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VESTBANE
Oslo, Norway

CLIENT City of Oslo
PROGRAM Mixed-use building, including Deichman Library and Stenersen Museum, in addition to a second museum, a performing arts theater, or a Cineplex
AREA 45,000 m² (484,000 sf)
COST Confidential
STATUS Competition, first prize, 2002; completed Feasibility Study 2007; commenced Schematic Design 2008; completion expected 2011
ARCHITECT REX | SPACEGROUP
PERSONNEL Gary Bates, Ouida Biddle, Gro Bonesmo, Erez Ella, Fredrik Krogeide, Joshua Ramus, Oana Stanescu, Dong-Ping Wong, Human Wu

Vestbane (“West Station”), once Oslo’s train terminal serving destinations in western Norway, is today a surface parking lot marooned within the residue of numerous planning and infrastructure gestures spanning 700 years.

In 2002, the Norwegian State held an international competition for a 130,000 m2 development which included the new Deichman Library and Stenersen Museum, as well as commercial, residential, and office programs. With the winning entry, REX/Spacegroup proposed a central cultural complex linking Vestbane’s cardinal points. This approach ensured the site’s coherence while accommodating the presence of the Nobel Peace Prize Center and three commercial lots set aside for future development.

Future development of the commercial sites can be phased, built by different interests, and designed by multiple architects without diminishing the integrity of the cultural complex or its organizing effect.

Future development of the commercial sites can be phased, built by different interests, and designed by multiple architects without diminishing the integrity of the cultural complex or its organizing effect.

Future development of the commercial sites can be phased, built by different interests, and designed by multiple architects without diminishing the integrity of the cultural complex or its organizing effect.

In 2007, the City of Oslo ratified REX/Spacegroup’s design into a regulation plan, purchased the cultural site from the State, and commissioned REX/Spacegroup to research potential programmatic combinations for the cultural site beyond those of the original competition.

The physical constraints of the site and the implications of the regulation plan resulted in a three-dimensional building envelope dictating the maximum volume, height, and depth of construction at Vestbane.

REX/Spacegroup collaborated with five, city-appointed cultural institutions to research and define their individual agendas, programmatic requirements, and programmatic constraints. Detailed programs were developed collaboratively with each institution and evaluated organizationally and volumetrically. This led to a series of possible configurations for each institution.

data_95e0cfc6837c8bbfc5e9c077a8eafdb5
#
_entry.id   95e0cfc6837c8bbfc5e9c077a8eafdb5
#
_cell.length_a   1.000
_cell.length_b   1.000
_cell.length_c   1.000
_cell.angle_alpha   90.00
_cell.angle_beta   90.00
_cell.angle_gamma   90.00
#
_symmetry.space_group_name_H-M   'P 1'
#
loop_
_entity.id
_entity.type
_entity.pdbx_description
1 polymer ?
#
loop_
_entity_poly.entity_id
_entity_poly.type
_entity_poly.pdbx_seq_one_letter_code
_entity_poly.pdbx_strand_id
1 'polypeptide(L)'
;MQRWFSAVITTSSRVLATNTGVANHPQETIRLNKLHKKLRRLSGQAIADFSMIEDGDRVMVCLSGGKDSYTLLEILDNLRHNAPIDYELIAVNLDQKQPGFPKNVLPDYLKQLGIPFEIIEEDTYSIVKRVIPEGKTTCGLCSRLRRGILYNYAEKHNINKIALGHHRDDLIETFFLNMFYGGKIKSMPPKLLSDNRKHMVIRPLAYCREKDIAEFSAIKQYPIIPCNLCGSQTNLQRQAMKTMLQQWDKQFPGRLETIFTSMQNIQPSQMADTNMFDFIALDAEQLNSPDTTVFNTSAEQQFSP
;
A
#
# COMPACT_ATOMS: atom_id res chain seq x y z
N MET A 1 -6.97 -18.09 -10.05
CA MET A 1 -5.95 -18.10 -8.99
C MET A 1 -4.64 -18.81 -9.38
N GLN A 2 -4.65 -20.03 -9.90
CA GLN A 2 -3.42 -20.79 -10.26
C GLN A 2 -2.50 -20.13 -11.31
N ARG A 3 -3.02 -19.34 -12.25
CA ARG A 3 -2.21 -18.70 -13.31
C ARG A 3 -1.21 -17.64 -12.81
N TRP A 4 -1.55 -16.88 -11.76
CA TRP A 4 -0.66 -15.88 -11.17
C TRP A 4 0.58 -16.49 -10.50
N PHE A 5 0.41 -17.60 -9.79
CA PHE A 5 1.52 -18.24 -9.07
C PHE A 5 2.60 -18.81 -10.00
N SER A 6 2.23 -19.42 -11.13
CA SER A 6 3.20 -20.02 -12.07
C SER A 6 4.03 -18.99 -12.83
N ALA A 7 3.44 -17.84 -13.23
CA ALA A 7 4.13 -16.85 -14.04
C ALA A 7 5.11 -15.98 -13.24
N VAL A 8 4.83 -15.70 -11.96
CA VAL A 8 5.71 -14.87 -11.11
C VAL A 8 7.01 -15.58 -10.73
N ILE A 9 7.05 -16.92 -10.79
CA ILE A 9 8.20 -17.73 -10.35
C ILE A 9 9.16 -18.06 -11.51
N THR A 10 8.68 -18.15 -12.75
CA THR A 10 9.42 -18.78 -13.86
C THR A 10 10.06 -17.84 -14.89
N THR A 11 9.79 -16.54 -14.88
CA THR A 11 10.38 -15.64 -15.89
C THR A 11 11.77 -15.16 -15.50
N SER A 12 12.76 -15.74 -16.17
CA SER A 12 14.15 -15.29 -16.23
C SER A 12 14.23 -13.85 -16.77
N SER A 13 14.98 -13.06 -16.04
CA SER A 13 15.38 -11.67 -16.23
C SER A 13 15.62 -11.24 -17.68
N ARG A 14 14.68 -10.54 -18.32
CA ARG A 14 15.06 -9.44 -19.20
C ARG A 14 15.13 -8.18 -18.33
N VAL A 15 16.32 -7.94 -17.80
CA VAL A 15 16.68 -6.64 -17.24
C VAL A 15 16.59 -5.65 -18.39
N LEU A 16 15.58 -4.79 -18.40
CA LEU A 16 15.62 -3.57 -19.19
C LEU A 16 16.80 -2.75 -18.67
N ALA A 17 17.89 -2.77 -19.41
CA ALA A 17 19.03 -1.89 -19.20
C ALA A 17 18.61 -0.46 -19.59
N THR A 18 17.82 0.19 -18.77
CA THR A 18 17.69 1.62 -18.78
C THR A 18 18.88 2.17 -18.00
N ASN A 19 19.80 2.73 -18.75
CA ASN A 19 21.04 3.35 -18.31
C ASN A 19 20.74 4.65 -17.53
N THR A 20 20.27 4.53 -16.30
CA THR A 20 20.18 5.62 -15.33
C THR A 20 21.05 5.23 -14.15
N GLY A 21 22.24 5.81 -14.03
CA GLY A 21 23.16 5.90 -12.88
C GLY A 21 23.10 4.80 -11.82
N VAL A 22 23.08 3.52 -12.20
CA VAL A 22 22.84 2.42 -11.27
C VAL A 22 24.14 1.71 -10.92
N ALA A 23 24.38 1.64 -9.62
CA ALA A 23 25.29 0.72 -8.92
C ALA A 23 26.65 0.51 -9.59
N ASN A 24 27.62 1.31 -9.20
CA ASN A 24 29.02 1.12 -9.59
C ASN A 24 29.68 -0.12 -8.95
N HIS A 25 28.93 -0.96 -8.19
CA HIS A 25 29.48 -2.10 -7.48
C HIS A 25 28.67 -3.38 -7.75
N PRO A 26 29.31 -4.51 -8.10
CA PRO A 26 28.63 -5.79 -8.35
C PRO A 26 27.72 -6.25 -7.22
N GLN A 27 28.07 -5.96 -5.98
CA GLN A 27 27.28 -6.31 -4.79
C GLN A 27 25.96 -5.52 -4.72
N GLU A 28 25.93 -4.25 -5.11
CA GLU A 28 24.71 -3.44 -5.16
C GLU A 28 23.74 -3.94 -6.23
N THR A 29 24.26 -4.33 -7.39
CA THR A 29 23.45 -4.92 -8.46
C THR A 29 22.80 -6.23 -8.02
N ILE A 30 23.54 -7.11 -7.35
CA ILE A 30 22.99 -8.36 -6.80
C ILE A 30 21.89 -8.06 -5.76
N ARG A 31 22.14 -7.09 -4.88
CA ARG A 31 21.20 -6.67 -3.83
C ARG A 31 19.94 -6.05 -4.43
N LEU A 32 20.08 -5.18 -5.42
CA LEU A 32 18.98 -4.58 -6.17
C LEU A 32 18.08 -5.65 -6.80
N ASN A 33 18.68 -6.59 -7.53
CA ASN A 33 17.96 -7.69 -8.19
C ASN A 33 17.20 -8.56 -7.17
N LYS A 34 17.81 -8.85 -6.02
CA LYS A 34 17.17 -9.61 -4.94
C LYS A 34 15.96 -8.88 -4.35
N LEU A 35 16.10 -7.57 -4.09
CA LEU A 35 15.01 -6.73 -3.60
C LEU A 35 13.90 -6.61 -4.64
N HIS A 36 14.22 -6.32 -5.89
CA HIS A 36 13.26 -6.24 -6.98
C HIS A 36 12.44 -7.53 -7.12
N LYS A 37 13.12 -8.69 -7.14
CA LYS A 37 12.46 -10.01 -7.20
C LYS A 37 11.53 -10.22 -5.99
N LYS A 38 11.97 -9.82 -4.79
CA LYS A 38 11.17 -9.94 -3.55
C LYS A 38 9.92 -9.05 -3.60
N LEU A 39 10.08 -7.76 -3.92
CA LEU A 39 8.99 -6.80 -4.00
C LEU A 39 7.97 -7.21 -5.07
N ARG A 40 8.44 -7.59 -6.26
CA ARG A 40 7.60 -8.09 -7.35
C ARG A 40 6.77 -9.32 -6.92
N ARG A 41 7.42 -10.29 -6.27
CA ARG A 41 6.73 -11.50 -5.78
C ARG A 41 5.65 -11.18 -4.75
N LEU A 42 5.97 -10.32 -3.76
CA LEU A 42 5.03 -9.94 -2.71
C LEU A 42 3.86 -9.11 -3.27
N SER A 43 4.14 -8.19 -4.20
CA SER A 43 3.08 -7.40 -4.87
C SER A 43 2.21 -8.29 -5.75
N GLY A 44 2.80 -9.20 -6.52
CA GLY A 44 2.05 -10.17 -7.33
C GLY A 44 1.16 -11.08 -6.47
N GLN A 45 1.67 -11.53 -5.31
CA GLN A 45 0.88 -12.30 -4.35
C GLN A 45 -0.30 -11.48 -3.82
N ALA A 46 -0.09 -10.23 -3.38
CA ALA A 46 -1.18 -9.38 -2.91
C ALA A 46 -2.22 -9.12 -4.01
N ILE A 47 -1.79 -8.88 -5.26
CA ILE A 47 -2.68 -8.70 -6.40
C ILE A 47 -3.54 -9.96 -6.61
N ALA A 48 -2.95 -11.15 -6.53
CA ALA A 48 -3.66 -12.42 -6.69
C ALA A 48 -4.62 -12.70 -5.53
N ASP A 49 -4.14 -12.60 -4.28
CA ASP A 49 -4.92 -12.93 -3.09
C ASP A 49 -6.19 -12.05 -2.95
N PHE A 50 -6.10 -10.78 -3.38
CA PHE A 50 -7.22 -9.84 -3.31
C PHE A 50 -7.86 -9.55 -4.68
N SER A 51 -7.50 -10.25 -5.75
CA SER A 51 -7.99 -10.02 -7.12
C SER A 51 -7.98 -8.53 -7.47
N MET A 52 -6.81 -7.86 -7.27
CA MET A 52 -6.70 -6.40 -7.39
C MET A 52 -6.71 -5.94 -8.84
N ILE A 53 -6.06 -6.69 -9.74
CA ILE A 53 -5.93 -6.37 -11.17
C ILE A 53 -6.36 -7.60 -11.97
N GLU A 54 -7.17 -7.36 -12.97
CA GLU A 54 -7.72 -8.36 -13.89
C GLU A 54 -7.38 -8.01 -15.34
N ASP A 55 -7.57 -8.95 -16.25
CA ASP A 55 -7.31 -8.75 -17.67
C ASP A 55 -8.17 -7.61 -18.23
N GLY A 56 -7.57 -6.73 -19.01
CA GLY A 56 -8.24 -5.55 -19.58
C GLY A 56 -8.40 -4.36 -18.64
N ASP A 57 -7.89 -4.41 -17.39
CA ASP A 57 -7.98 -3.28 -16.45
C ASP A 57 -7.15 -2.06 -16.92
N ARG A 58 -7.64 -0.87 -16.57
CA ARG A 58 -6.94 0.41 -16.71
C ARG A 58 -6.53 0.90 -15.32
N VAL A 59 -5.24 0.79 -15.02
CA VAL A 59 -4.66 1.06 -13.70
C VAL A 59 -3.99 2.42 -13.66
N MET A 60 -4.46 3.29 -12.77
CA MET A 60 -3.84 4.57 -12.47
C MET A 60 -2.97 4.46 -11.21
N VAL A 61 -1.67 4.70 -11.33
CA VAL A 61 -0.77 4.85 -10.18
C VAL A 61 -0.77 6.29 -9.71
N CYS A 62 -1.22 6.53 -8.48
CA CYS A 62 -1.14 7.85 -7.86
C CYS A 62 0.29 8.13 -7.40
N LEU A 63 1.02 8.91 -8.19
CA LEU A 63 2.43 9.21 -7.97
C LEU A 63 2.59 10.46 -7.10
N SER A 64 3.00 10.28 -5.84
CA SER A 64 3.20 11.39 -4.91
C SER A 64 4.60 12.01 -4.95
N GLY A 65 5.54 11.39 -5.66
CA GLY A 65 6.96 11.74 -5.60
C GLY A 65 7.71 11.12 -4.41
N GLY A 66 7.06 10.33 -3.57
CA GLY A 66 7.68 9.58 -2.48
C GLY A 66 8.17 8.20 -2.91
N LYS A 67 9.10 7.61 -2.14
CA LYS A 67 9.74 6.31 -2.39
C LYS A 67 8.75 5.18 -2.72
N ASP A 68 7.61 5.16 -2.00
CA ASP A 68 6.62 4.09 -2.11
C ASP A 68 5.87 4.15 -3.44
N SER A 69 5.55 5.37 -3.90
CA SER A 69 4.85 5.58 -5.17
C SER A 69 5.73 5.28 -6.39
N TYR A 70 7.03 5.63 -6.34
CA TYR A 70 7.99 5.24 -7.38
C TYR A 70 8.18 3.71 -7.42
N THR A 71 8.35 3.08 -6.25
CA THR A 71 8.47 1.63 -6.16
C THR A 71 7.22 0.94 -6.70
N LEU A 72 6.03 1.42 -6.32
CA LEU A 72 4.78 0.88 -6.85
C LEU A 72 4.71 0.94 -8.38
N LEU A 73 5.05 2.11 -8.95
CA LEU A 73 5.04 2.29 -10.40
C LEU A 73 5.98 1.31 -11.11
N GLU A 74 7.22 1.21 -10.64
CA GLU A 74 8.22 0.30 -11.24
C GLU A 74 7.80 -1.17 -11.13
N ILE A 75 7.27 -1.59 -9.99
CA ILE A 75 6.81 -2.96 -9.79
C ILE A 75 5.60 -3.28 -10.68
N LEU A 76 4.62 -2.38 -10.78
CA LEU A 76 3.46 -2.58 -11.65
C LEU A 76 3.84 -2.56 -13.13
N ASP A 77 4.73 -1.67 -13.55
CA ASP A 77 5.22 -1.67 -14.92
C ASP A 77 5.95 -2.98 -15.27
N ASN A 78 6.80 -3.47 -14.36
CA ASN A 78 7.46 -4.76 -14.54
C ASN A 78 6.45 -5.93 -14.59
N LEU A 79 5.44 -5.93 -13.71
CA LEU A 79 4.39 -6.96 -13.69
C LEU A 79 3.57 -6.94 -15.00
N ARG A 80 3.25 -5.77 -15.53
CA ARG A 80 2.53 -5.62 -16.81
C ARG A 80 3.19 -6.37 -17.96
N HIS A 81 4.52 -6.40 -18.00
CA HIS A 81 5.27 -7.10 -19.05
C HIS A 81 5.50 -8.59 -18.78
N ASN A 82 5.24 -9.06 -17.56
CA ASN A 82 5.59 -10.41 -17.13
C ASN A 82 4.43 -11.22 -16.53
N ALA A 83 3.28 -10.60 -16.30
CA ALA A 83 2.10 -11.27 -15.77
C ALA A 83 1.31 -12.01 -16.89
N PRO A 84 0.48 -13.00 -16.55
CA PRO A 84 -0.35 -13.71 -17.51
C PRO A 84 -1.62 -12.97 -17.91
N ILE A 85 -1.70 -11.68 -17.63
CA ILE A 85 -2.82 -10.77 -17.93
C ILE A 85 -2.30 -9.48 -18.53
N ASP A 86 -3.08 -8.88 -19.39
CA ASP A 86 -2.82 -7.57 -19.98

After evaluating options according to organizational requirements, volumetric limits, construction costs, phasing possibilities, programmatic constraints, and potential for synergy, four viable institutional mixes—each with the Deichman Library and Stenersen Museum as the primary venues—were established.

Typically, the merging of cultural institutions results in either a cultural campus lacking synergy, or a cultural mall compromising identity and the institutions’ core missions. A rare opportunity exists at Vestbane to produce both collective synergy and individual identity, enhancing the potential for collaboration while retaining the unique signatures of each institution.

The building envelope determined by the regulation plan can be materialized as a functional, beautiful weather barrier that simultaneously collects, shelters, and displays the institutions within.

The building envelope determined by the regulation plan can be materialized as a functional, beautiful weather barrier that simultaneously collects, shelters, and displays the institutions within.

Yielding an environmentally-protected public space, this architectural strategy also serves to create a coherent urban identity for Vestbane that can accommodate any of the viable institutional mixes identified by the REX/Spacegroup study, in addition to future development on the site.

Yielding an environmentally-protected public space, this architectural strategy also serves to create a coherent urban identity for Vestbane that can accommodate any of the viable institutional mixes identified by the REX/Spacegroup study, in addition to future development on the site.

Regardless of which program combination is ultimately chosen, this strategy will allow the City of Oslo to maintain the original intent of the Vestbane project—bringing together a collection of cultural institutions with distinct identities, while forming a synergistic whole truly greater than the sum of its parts.

Regardless of which program combination is ultimately chosen, this strategy will allow the City of Oslo to maintain the original intent of the Vestbane project—bringing together a collection of cultural institutions with distinct identities, while forming a synergistic whole truly greater than the sum of its parts.

Image Credits: 1, 16, 17: Luxigon/REX; 6: MIR

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